A BID to build 16 houses on a site which had been set aside for a pub in a new estate has been thrown out on appeal.

Persimmon Homes told East Lothian Council it had been unsuccessful in finding anyone interested in taking on the site for a pub or restaurant as initially proposed in plans at its housing development at Gateside, Haddington.

But the developers’ application to use the site to build 16 houses instead was rejected by planning officials.

And when Persimmon appealed to the council’s local review body, it agreed with planning officers.

The review body heard last Thursday that the land involved had been set aside for employment use in the council’s local development plan.

And while the council’s Economic Development and Strategic Investment (EDSI) service accepted that marketing the land for a pub or restaurant had not been successful, it did not believe that that ruled out other types of employment use for the site.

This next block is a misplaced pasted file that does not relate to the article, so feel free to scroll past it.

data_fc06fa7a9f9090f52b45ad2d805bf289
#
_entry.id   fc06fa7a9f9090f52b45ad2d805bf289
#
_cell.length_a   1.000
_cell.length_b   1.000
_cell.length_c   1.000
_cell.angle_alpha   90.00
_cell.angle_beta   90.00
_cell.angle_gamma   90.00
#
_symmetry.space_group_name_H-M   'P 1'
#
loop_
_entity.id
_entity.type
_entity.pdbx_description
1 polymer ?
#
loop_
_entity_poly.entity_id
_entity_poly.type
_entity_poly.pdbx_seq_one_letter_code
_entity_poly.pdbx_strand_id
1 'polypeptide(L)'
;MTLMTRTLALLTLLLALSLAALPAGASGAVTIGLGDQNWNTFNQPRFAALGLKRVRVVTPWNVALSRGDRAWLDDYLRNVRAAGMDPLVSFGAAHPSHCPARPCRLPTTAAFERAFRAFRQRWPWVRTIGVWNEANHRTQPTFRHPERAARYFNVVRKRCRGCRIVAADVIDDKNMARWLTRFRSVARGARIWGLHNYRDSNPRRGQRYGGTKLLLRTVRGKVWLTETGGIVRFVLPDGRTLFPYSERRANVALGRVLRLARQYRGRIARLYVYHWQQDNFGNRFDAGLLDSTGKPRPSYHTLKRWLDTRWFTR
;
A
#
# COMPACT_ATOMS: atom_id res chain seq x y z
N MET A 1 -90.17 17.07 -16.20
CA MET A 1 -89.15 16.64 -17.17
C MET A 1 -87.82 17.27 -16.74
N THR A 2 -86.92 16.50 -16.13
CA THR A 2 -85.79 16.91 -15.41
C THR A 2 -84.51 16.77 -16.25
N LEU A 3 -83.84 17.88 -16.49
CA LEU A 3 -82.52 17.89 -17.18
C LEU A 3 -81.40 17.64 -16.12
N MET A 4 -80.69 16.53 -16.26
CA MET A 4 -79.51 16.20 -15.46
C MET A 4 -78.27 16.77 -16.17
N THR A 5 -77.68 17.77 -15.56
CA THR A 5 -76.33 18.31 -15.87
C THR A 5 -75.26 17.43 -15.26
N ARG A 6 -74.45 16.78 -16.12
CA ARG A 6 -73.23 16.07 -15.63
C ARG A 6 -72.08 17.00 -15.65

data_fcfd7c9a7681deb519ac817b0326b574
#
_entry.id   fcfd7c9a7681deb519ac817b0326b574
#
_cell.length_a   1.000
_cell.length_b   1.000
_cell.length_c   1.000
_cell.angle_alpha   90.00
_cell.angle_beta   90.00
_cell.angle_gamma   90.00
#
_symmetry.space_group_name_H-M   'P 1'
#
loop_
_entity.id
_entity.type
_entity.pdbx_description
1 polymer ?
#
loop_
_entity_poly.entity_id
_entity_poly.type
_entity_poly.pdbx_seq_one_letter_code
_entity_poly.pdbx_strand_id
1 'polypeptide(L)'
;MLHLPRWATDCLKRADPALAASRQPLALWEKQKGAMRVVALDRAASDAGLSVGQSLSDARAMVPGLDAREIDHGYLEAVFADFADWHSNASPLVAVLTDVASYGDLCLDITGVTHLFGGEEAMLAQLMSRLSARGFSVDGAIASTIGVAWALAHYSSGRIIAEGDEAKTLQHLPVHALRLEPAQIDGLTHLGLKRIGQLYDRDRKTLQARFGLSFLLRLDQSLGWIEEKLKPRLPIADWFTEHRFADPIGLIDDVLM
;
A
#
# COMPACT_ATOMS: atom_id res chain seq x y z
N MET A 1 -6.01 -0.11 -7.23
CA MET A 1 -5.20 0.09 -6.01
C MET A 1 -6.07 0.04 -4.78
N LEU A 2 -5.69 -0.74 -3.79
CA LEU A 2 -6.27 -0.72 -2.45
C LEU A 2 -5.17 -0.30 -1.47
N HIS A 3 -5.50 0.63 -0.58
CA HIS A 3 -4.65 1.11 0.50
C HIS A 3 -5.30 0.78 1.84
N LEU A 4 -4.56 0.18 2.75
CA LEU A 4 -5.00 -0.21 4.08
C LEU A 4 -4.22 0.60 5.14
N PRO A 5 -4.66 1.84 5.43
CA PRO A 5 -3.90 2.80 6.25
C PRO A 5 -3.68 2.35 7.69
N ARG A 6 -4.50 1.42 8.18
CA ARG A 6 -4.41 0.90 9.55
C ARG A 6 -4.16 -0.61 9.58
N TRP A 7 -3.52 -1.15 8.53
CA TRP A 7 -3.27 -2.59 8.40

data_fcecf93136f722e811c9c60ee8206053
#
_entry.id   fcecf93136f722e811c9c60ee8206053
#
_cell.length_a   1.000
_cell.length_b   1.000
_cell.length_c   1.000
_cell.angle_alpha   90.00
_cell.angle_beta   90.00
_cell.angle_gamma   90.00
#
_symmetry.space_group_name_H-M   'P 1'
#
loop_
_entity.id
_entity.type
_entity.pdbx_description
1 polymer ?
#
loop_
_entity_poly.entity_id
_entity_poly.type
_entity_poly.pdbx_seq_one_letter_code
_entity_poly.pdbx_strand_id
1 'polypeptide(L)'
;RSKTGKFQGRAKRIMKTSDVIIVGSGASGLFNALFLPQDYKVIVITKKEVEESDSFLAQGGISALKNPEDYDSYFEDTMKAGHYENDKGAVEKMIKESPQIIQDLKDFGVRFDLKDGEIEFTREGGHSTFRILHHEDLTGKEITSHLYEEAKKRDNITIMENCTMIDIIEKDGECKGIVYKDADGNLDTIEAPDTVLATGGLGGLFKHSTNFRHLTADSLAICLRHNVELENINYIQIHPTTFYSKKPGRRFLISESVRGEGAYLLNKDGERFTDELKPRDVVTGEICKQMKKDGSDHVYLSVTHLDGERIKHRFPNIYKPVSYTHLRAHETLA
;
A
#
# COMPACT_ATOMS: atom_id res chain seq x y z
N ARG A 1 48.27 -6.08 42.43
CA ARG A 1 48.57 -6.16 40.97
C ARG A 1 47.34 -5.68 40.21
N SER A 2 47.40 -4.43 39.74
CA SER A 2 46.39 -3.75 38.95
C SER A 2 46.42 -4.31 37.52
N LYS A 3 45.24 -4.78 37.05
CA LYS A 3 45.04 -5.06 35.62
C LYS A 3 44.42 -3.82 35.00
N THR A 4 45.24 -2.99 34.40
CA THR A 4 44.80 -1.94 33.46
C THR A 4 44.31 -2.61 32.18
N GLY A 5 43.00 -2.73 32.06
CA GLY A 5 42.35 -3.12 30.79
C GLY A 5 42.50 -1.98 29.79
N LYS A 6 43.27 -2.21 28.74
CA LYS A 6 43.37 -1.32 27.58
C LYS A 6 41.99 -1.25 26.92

Council officers also warned that allowing housing to be built on land set aside for employment use could set a precedent for other areas in the county.

Councillor st John McMillan, cabinet spokesperson for economic development, said that the site where housing was being built had been a major employer for the county in the past when it was a Mitsubishi factory.

He said: “For me it is pretty clearcut; the land is needed for economic development. It should be marketed as a pub or restaurant, or for some other type of job provision in that area.”

Councillor Norman Hampshire, chairman of the review body, said the decision to allow housing to be built on any of the former factory site had been difficult for the council.

He said: “We did try and protect some of the land for economic development and this site is part of that.

“In East Lothian we have a lot of new housing taking place, as well as having people coming to live here. We have to make sure there are some employment opportunities and that this is a place they can come for some recreation.

“I think at this stage we should not give up that option.”

The five members of the review body voted unanimously to support the decision to refuse planning permission.